On Dec 13, 2011, at 5:12 AM, Robert Klemme wrote:

> On Tue, Dec 13, 2011 at 12:41 AM, Chaim Keren-Tzion
> <chaim / intercomp.co.il> wrote:
>> Hi,
>> I've just started using Ruby last week and have a somewhat complex task to
>> complete in a short amount of time and nobody local to ask.
>> 
>> Here is what I'm trying to find:
>> Given two arrays containing IP addresses like the ones below, how would I
>> search for the first element in 'servers' that pattern matches and element
>> in 'nics' where only the first 2 parts of the IP addresses need to match,
>> like 192.168.*.* or 10.14.*.* or 98.139.*.*
>> 
>> servers = Array["192.168.0.251","10.14.0.142","98.139.180.149"]
>> nics = Array["10.10.0.255","173.194.37.16","10.14.0.170"]
>> 
>> I've got some kind of beginning with the code below but I'm stuck. Any
>> hints?
>> 
>> ----------------
>> log_server = "nothing"
>> 
>> until log_server != "nothing" servers.each |thisip| do
>> 
>> # Consider only the first two parts of the 'thisip' IP address (192.168.*.*
>> or 10.14.*.* or 98.139.*.*)
>> # Compare it with each element in 'nics'
>> # Set 'log_server' equal to the first value of 'thisip' that pattern
>> matches an element in 'nics'
>> log_server = thisip
>> 
>> end
>> ----------------
> 
> I would approach this like this:
> 
> 1. Write a method which receives two arguments (servers and nics of course).
> 2. Let the method start by preparing the data, i.e. #map both arrays
> into something which is quicker to match.
> 3. iterate by doing servers_converted.each or maybe
> servers_converted.each_with_index and returning from the method on
> first match.
> 4. return nil at the end of the method (nothing found) or raise an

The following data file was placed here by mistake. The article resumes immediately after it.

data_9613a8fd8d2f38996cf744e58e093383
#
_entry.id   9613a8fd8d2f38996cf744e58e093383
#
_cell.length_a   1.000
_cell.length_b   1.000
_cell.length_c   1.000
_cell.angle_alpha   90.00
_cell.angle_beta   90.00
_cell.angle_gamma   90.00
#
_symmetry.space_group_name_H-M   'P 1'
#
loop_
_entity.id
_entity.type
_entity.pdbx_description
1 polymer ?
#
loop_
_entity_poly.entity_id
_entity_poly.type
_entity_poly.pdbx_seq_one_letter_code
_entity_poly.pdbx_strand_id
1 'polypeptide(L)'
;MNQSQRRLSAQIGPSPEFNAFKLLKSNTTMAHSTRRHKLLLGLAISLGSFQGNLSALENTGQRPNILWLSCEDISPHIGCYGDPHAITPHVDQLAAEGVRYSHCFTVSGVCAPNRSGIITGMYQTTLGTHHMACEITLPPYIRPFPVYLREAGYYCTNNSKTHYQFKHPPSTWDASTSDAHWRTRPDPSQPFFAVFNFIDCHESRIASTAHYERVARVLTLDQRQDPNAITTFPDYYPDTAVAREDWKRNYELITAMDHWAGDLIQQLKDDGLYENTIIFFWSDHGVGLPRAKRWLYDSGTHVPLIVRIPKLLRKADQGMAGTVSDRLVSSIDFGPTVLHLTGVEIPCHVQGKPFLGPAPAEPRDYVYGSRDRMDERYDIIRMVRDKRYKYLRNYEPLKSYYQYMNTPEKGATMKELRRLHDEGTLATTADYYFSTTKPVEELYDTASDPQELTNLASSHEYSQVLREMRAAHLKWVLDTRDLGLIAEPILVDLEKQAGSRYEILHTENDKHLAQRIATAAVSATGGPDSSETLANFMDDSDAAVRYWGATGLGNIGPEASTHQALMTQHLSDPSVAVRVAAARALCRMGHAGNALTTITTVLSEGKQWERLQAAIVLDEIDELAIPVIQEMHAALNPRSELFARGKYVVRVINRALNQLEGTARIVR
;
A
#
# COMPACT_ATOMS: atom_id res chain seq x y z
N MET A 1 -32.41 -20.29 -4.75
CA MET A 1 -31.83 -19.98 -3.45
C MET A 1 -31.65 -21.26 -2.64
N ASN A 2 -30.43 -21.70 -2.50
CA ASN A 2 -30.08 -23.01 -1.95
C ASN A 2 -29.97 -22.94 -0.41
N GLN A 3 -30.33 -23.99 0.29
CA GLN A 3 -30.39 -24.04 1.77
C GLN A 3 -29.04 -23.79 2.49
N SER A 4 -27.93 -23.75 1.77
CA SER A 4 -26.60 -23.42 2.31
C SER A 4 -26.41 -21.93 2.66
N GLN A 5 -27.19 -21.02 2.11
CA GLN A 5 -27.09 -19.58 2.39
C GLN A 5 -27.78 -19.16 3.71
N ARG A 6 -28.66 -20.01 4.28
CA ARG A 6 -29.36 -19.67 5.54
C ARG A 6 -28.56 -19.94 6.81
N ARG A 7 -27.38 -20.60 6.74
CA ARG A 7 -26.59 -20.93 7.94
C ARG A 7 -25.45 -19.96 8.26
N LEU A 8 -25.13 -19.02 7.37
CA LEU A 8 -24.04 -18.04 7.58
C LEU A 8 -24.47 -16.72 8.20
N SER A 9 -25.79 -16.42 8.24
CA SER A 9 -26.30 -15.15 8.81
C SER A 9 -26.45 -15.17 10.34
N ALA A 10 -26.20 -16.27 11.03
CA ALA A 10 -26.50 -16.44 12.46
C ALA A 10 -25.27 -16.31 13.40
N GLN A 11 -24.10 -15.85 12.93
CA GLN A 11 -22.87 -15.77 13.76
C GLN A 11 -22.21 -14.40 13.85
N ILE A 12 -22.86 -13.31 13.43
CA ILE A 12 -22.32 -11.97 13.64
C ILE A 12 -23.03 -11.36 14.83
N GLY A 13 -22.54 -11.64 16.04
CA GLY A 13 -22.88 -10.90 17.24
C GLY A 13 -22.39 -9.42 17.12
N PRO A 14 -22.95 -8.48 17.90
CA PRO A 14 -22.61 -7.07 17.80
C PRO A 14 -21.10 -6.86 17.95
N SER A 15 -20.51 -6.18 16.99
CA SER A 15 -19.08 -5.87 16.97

> exception depending on the wanted semantics
> 
> Now, how to do the matching?  I would not use regular expressions for
> the matching as you really want to match numeric values.  Conversion
> could use ip.scan(/\d+/).map(&:to_i).  You could use Array#[] to
> obtain a two element Array from a four element Array.
> 
> You could as well search for a gem which deals with IP addresses.
> Since the problem is so common chances are that such a beast exists.
> 
> Kind regards
> 
> robert
> 
> -- 
> remember.guy do |as, often| as.you_can - without end
> http://blog.rubybestpractices.com/
> 

Rather than search for a gem, look no further than the standard library and you'll come across the IPAddr library. (It's been in there long before 1.9.3 so you're almost certain to have it.)

$ irb
irb(main):001:0> RUBY_VERSION
=> "1.9.3"
irb(main):002:0> require 'ipaddr'
irb(main):003:0> servers = ["192.168.0.251", "10.14.0.142",  "98.139.180.149"].map {|ip| IPAddr.new(ip)}
irb(main):004:0> nics    = [ "10.10.0.255", "173.194.37.16", "10.14.0.170"   ].map {|ip| IPAddr.new("#{ip}/16")}
irb(main):005:0> log_server = servers.detect {|ip| nics.any? {|nic| nic.include? ip } }
=> #<IPAddr: IPv4:10.14.0.142/255.255.255.255>
irb(main):006:0> log_server.to_s
=> "10.14.0.142"

The /16 added to the mapping of nics is the number of bits in the network mask.

So translating Robert's approach:

1. Write a methods that receives two arguments, servers and nics (as arrays of IP strings). (Optionally, a third argument that gives the bits in the netmask, perhaps defaulting to 16.)
2. map the Strings to IPAddrs
3. detect (find) the first server having an IPAddr that is included in the nic's network.
4. (there is no step 4 ;-)

-Rob